9/03/2014

AN IRONY IN LOVING OTHER’S SONGS

If there is guilt being Bhutanese in me then it would be for loving hindi songs over my own country ones. This sets me thinking that I might have been some musician or lyricist or troubadour in ancient India because I have immense taste for the country’s vintage songs unlike to any other classics. As a Bhutanese, this aspect of me is totally an irony and of course, disgusting.

I cannot blame my parents for my liking to the neighbour country’s songs for they fed me enough and equal of both Bhutanese and Indian songs during my early childhood. In fact, my father was quite partial over the choice of songs I should listen to; he would refuse to change the radio station from BBS once Ap Dawpel begins with his hypnotising voice and magical dramnyen. He urged me to learn the indigenous musical instrument too. But I didn’t have the aptitude or the interest. My mother who being used to cinema in border town, used to bring in an Indian classic frequently and seldom hums herself. That just pleased my auditory sense.  And as I matured and grew aware as the country’s citizen, inevitably and eventually, I fell in for the hindi songs.

Kishor Kumar, Udit Narayan, Anu Malik, Asha Bhosle, Lata Mangeshkar are few who are into my knowledge as the singers and upon whose songs I feast usually. Regarding modern, I am little selective; I prefer sufi over other genres. And Rahat Fateh Ali Khan is my favourite. Proudly, I can complete couple of his songs. Due to these songs, I didn’t ( and don’t ) face communication gap here. It’s an incentive for being impartial in listening to any songs. On contrary, shame swallows me when I’d to admit I know only tits and bits – either head or tail – of own folk songs.


                                                               One of my favourites
Having admitted that, one may think I don’t have a sense of patriot and I’m disloyal to my homeland. Well. If research be done in this matter, it won’t be surprising to know the truth being brought to light revealing majority of youth swept away by western winds, few caught by Korean fever, some into Chinese and few like me and only fewer hooked back by country’s culture, with appetite for folk songs.

I impose myself, however, into learning and listening the songs because it’s identity; the proof of where I belong. And I’ll make sure I know a dozen at least by heart, soon.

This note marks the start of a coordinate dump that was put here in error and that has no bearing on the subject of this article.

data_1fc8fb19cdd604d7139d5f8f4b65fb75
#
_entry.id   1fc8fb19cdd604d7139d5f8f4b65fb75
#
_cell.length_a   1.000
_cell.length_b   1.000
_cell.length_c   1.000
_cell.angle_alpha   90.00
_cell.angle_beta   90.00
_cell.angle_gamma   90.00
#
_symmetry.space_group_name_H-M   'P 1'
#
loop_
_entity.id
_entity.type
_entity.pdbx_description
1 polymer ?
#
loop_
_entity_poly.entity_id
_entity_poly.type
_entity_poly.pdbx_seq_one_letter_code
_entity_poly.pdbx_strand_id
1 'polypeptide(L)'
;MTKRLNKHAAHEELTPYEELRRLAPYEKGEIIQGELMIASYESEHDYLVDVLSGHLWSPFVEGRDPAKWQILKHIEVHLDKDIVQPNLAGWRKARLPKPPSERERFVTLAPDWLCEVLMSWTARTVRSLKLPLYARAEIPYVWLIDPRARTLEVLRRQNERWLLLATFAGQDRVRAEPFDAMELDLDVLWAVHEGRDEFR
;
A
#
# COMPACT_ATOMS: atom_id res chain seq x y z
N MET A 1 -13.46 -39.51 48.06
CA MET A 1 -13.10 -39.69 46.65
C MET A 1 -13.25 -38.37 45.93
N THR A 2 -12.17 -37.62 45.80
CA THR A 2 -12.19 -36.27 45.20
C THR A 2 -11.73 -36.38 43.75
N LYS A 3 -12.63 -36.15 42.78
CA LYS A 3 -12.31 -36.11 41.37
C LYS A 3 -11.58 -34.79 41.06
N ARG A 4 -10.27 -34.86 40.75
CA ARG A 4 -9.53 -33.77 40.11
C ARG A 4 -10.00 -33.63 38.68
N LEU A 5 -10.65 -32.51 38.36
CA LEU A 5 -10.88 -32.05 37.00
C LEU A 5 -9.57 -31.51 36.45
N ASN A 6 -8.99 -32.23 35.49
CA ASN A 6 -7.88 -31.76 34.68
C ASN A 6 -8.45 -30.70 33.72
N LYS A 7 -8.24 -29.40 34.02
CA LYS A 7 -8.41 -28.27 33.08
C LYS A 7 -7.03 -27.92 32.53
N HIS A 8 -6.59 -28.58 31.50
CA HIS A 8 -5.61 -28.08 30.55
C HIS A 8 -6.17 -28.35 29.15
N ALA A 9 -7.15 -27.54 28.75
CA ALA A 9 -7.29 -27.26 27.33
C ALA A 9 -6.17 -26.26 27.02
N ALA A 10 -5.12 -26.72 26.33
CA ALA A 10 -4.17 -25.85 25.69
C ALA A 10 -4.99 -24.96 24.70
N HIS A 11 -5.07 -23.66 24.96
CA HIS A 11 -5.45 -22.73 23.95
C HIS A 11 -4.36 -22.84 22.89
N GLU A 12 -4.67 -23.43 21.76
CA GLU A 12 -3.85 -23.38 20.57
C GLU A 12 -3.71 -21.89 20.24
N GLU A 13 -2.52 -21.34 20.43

Gospel songs are recent addition to my menu. I had begun to like it. But I assure you I am not influenced into Christianity. Perhaps, it’s only to mark my presence in a Christian college. It’ll be a souvenir.

But vintage songs remain unbeaten in my favourite list. And sufi as well. Sometimes, I really think hard that I reach the extent of insanity – my being as Mughol Emperor or Akbar himself in previous life, lying on the magnificent throne, watching beautiful damsels entertaining my court; their anklets tinkling in tune to the songs I love... Ah!.. Let’s stop it. This will be just an excuse for my loving Indian classics and sufi. 

6 comments:

  1. An instructive post Sonam and you are right if we were to study the mind-ingredients of every Bhutanese youth, majority of the youth would have this slogan: 'I don't know much about Bhutanese Folk Songs' and the gloomy truth is there will be a firm poles: 'I am not interested in Bhutanese Folk Songs' holding the slogan high. We got to think and do a lot on this. Keep writing. Hope doing great in life. Do Great. Take Care. :)

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  2. I dont think loving the music of another country makes you dis loyal or anything..music has no language....good music transcends borders, break barriers, bring people closer....music has no language at all.......I love listening to music from any language, from any country...all that matters is it makes me happy....whether it strikes a chord in my heart :-)

    loved this article ....keep smiling my friend...

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  3. ROFL...'my being as Mughol Emperor or Akbar himself in previous life, lying on the magnificent throne, watching beautiful damsels entertaining my court;...' seriously?

    I am guilty too for my playlist is full of hindi songs. Hindi songs have strange magnetic magic...I guess.

    Its a pleasure going through your post as always and keep writing. Take care :D

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  4. I believe taste has something to do with environment one is brought up. With introduction of TV in Bhutan since and now with a huge number of channels, your taste for hindi is no surprise. I and agree, if studied many would be along same line. Conversely, for me I love modern dzongkha songs for I have never seen TV until I'm in 7th standard to have appetite for hindi or other songs.

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  5. You should in fact feel proud that you can sing the song that belongs to another country. I would rather appreciate because Hindi is still a Greek to me. Remember, Ulap Leki singing Paardesi? Imagine me now. That is how I sing.

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  6. haha i too like hindi songs. shame on me but i have more collection of hindi songs than our own bhutanese song.

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